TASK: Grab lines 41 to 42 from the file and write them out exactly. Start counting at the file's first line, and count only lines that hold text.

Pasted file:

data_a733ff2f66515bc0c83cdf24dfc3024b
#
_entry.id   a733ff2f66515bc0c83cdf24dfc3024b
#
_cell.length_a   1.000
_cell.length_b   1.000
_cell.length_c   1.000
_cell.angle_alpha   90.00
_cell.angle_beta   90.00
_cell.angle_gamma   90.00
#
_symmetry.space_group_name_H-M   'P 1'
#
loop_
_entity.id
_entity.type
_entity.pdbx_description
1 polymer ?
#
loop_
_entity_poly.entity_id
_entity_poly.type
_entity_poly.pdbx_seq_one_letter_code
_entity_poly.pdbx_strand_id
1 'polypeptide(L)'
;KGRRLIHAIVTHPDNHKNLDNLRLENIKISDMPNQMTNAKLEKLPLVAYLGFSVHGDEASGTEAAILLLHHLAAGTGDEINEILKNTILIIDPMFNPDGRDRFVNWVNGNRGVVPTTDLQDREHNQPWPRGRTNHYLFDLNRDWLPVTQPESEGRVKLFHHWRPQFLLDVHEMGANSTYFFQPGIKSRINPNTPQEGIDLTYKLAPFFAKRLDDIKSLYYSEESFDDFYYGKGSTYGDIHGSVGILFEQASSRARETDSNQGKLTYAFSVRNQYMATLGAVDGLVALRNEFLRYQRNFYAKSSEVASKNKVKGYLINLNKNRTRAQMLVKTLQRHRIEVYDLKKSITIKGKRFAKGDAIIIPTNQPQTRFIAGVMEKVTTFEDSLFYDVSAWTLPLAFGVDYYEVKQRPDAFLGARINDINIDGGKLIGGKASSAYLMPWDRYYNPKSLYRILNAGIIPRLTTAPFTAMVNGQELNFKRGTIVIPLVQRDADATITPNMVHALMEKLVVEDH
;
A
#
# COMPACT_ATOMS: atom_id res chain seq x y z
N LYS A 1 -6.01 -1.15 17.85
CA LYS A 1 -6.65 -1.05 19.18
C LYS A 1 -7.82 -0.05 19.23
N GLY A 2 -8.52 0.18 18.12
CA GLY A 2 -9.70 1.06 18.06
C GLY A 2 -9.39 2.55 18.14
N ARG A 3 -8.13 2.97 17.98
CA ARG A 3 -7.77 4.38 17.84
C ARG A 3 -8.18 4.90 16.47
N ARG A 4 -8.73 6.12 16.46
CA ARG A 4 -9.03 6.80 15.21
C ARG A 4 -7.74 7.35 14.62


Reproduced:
CA ARG A 4 -9.03 6.80 15.21
C ARG A 4 -7.74 7.35 14.62